Insomnia, also known as sleeplessness, is the inability to fall asleep or stay asleep for a consistent period of time even when the body is trying to shut down on its own. Having said that, insomnia is not a disease but a symptom, and it affects all age groups. However, the severity of it only increases with age. Each one of us, at some point of time in our lives, has had trouble going to sleep or maintaining it for a good period but that doesn’t mean that we are sleep deprived. Once in a while, it is natural to be unable to fall asleep. But facing sleeplessness constantly is something you should give a serious thought to. Unlike other medical conditions, insomnia doesn’t kill the body, but problems like excess fatigue, anxiety, irritability, depression, and poor concentration arising out of sleep deprivation are no less than a slow poison taking over the body and making us impaired. Those who have insomnia or have had it in the past know that it puts one in a purgatorial situation, neither here nor there. But it should be noted that deliberately staying awake doesn’t put you in a state of insomnia. It’s just a bad decision to be doing that unless it’s once in a blue moon. Treatment for insomnia depends on the state of it and their causes; so before moving on to it let’s discuss about the types of insomnia and their causes.
Types Of Insomnia And Their Causes
Transient insomnia generally lasts for less than a week, and is caused by stressful situations (divorce, death, exams etc.), jet lag, and changes in work hours, uncomfortable room temperature, and presence of some medical illness.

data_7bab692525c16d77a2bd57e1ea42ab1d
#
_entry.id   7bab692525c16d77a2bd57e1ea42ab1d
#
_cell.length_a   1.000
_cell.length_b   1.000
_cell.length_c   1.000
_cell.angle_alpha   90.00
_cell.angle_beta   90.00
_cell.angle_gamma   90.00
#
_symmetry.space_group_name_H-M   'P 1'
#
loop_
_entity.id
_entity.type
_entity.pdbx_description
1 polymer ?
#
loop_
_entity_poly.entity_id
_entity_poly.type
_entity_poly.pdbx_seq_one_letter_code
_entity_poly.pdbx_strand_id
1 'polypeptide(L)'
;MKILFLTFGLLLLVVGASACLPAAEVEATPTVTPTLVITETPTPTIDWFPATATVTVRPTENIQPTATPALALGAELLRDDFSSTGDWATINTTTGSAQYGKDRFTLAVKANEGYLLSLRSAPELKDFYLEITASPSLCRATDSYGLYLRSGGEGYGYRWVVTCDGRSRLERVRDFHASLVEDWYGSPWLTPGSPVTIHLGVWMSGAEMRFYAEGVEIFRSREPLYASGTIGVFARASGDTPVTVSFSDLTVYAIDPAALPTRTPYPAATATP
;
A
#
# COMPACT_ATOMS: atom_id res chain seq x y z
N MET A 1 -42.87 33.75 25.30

Acute or short term insomnia generally lasts for less than a month, and is caused by above disorders when they prolong themselves coupled with physical illnesses like pain, breathing problems, diarrhea, nasal and chest congestion, and fever.
Chronic or long term insomnia lasts for more than a month, and is caused by both psychological disorders like depression, anxiety, some sort of trauma, schizophrenia; and physical disorders like long term pain and fatigue, gastroesophageal reflux disease (GERD), asthma, sleep apnea, Parkinson’s disease, and Alzheimer’s disease.
Any of the above type of insomnia can also be caused by medications being prescribed for the disorders and intake of caffeine, nicotine, or alcohol before going to bed.
Treatment For Insomnia
The treatment for insomnia begins with proper diagnoses with your complete medical history in the hands of a qualified practitioner. The focus will be on a thorough examination and identification of the contributors to the problem. Most of the times, merely curing these causes is enough to induce sleep back into your life. Cure for insomnia can be provided by both non-medical and medical treatments.
Non Medical Treatment
Non medical treatment calls for designing and implementing proper sleep hygiene including exercising, shunning caffeinated beverages or alcoholic beverages and smoke. Eating properly before going to bed, adjusting the room temperature and lighting, following relaxation therapies (meditation, walking before going to bed, or light music), avoiding sleeping in the daytime and maintaining a regular sleep routine will definitely make a difference.
Medical treatment works best when combined with non-medical treatment. Medications like benzodiazepine and nonbenzodiazepine sedatives, ramelteon, antihistamines, melatonin, antidepressants, and valerian may be prescribed by the practitioner depending on the diagnoses and your current and previous medical state.
It’s better to seek treatment for insomnia than hoping and waiting for sleep to fall over you. Unless you eliminate the cause for your sleep deprivation, it’s no good waiting for sleep!